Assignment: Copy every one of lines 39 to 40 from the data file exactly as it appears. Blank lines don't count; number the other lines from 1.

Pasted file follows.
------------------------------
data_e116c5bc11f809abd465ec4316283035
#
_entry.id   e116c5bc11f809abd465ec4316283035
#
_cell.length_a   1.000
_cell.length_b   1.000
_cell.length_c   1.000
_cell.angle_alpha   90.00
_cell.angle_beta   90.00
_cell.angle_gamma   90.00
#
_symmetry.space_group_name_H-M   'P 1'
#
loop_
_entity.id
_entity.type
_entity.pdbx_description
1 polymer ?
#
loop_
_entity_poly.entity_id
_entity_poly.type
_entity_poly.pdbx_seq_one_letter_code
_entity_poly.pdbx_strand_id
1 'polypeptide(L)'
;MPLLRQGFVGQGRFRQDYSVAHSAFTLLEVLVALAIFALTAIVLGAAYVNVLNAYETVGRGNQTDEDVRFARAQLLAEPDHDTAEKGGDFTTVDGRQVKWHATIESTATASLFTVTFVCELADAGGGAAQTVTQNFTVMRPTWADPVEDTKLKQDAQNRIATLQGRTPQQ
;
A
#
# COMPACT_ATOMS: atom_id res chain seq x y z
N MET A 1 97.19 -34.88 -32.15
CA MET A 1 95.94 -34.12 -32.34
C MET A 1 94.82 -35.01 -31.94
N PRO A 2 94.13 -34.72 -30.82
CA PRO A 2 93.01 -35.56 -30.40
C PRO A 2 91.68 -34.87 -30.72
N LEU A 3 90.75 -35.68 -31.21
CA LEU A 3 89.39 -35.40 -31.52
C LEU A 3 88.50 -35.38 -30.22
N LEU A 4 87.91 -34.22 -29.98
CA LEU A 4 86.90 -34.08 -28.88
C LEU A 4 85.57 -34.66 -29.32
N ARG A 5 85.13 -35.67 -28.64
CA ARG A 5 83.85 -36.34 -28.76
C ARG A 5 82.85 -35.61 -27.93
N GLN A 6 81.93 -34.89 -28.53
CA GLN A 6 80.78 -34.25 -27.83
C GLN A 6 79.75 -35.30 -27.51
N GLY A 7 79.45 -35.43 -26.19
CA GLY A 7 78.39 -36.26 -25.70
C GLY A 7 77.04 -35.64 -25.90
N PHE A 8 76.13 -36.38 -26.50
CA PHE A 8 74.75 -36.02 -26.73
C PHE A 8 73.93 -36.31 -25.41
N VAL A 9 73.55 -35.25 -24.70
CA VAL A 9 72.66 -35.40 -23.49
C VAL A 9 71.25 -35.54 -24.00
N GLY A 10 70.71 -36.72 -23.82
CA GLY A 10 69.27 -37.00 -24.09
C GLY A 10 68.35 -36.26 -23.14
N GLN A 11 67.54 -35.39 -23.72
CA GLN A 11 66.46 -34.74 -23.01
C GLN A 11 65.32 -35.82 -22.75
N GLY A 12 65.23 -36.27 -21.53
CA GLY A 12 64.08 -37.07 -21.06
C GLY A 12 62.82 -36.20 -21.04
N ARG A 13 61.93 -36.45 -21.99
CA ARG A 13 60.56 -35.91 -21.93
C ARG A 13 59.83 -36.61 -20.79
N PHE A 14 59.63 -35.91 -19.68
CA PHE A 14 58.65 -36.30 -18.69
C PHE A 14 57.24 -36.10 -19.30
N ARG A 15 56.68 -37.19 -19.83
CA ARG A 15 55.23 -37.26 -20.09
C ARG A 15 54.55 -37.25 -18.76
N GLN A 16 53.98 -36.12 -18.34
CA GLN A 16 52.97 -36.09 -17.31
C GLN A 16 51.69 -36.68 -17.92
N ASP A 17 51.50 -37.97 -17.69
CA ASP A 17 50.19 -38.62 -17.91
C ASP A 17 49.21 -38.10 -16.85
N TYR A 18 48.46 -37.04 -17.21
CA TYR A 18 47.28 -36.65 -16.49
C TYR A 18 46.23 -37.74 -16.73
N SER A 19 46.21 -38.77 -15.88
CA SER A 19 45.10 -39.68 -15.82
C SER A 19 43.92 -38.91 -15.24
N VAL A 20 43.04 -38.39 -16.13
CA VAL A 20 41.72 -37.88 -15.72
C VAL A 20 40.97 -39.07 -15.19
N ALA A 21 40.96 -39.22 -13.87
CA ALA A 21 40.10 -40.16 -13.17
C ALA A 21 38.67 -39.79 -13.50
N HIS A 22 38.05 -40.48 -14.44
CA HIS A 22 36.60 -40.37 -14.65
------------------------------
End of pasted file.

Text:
C LEU A 3 88.50 -35.38 -30.22
N LEU A 4 87.91 -34.22 -29.98